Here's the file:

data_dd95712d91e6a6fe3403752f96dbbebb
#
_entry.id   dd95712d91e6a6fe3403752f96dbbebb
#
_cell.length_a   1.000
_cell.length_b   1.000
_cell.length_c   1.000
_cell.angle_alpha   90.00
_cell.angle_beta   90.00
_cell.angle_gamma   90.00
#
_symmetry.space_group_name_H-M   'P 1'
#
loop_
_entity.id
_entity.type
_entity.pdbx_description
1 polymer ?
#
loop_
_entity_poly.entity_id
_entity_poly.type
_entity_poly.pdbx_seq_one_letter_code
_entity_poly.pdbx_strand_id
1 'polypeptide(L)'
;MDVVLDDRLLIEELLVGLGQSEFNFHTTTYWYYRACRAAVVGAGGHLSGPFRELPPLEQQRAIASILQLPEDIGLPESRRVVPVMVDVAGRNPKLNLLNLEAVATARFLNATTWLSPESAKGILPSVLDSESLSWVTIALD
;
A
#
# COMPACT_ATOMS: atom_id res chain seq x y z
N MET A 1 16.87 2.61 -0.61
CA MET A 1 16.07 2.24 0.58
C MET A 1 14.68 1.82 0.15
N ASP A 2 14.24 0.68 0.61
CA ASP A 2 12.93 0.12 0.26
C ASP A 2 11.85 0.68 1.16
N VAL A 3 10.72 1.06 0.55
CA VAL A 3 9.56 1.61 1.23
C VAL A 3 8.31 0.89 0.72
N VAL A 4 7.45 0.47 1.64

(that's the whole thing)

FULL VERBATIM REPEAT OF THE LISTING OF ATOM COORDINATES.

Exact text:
data_dd95712d91e6a6fe3403752f96dbbebb
#
_entry.id   dd95712d91e6a6fe3403752f96dbbebb
#
_cell.length_a   1.000
_cell.length_b   1.000
_cell.length_c   1.000
_cell.angle_alpha   90.00
_cell.angle_beta   90.00
_cell.angle_gamma   90.00
#
_symmetry.space_group_name_H-M   'P 1'
#
loop_
_entity.id
_entity.type
_entity.pdbx_description
1 polymer ?
#
loop_
_entity_poly.entity_id
_entity_poly.type
_entity_poly.pdbx_seq_one_letter_code
_entity_poly.pdbx_strand_id
1 'polypeptide(L)'
;MDVVLDDRLLIEELLVGLGQSEFNFHTTTYWYYRACRAAVVGAGGHLSGPFRELPPLEQQRAIASILQLPEDIGLPESRRVVPVMVDVAGRNPKLNLLNLEAVATARFLNATTWLSPESAKGILPSVLDSESLSWVTIALD
;
A
#
# COMPACT_ATOMS: atom_id res chain seq x y z
N MET A 1 16.87 2.61 -0.61
CA MET A 1 16.07 2.24 0.58
C MET A 1 14.68 1.82 0.15
N ASP A 2 14.24 0.68 0.61
CA ASP A 2 12.93 0.12 0.26
C ASP A 2 11.85 0.68 1.16
N VAL A 3 10.72 1.06 0.55
CA VAL A 3 9.56 1.61 1.23
C VAL A 3 8.31 0.89 0.72
N VAL A 4 7.45 0.47 1.64